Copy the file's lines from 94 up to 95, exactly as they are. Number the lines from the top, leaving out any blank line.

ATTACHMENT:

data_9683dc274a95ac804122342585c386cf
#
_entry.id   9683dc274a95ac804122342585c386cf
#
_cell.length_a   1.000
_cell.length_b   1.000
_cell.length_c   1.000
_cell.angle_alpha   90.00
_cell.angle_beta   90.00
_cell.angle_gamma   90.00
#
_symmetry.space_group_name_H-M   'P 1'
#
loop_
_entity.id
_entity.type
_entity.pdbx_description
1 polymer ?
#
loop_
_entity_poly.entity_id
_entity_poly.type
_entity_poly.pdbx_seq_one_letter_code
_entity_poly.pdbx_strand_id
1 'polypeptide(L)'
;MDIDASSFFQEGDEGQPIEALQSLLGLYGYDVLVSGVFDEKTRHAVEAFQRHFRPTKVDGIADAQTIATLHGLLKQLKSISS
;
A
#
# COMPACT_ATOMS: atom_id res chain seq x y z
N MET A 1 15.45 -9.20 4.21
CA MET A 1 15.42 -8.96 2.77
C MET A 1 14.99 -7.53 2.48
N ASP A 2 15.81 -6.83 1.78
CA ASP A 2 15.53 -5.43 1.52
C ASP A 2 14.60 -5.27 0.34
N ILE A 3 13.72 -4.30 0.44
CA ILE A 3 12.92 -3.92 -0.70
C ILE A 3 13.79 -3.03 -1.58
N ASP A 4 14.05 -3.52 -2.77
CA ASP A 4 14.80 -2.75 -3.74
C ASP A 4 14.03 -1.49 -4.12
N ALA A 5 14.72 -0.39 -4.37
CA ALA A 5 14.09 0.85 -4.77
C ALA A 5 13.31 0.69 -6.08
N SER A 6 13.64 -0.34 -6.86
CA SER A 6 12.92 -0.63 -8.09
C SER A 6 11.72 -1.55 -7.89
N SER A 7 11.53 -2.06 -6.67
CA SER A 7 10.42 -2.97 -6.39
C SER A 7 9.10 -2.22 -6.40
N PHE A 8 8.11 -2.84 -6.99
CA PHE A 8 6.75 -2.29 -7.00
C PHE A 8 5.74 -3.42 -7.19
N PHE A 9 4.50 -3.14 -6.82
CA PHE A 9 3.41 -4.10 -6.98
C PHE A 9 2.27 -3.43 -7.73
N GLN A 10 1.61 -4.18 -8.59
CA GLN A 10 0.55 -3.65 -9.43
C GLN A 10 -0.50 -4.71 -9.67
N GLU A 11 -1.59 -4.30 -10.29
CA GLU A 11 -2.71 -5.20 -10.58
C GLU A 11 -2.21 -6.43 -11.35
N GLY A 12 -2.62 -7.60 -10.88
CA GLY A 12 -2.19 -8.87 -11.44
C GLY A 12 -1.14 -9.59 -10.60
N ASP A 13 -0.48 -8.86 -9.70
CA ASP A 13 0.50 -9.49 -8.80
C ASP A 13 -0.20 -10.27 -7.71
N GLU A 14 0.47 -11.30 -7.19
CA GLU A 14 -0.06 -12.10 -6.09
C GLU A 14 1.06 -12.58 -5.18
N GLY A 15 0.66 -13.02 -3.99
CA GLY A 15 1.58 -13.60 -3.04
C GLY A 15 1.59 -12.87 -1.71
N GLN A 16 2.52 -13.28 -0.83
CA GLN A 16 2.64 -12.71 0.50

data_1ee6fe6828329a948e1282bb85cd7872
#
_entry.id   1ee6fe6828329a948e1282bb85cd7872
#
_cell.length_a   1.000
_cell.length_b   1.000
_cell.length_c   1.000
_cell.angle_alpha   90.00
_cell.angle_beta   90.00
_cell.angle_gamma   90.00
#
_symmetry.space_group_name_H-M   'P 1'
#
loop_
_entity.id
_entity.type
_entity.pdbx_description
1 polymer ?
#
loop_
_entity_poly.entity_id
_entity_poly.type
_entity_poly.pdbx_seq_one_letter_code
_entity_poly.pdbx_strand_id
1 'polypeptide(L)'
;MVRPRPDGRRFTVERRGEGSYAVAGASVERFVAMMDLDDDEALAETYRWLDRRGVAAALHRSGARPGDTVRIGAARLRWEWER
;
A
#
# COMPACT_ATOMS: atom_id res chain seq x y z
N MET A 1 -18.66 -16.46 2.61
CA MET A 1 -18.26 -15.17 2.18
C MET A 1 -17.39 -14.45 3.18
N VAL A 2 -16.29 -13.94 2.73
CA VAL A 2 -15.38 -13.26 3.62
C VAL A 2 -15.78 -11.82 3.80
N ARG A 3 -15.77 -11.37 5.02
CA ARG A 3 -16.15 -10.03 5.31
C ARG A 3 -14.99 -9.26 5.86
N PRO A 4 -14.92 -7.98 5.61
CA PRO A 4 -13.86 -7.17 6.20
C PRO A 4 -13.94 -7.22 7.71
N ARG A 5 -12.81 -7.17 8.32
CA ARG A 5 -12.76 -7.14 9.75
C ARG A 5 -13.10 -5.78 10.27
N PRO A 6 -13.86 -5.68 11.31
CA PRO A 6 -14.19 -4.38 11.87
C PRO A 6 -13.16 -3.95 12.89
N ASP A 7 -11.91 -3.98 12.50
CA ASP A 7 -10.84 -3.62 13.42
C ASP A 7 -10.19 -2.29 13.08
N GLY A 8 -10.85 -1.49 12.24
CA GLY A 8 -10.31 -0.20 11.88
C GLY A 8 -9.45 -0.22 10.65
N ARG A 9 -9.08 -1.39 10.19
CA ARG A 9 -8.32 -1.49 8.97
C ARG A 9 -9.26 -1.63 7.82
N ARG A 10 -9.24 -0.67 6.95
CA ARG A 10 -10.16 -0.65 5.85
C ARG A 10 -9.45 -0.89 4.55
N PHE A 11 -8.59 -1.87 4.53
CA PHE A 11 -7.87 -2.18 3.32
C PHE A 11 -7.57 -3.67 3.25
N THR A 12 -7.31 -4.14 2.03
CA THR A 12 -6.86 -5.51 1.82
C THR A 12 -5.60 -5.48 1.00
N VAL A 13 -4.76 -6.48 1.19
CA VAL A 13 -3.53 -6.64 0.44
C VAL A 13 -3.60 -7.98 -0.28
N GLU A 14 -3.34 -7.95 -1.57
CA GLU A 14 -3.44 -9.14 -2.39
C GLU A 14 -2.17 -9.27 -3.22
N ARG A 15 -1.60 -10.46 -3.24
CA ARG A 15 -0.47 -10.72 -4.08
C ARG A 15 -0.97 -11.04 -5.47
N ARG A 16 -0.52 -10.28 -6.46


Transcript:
_entity.pdbx_description
1 polymer ?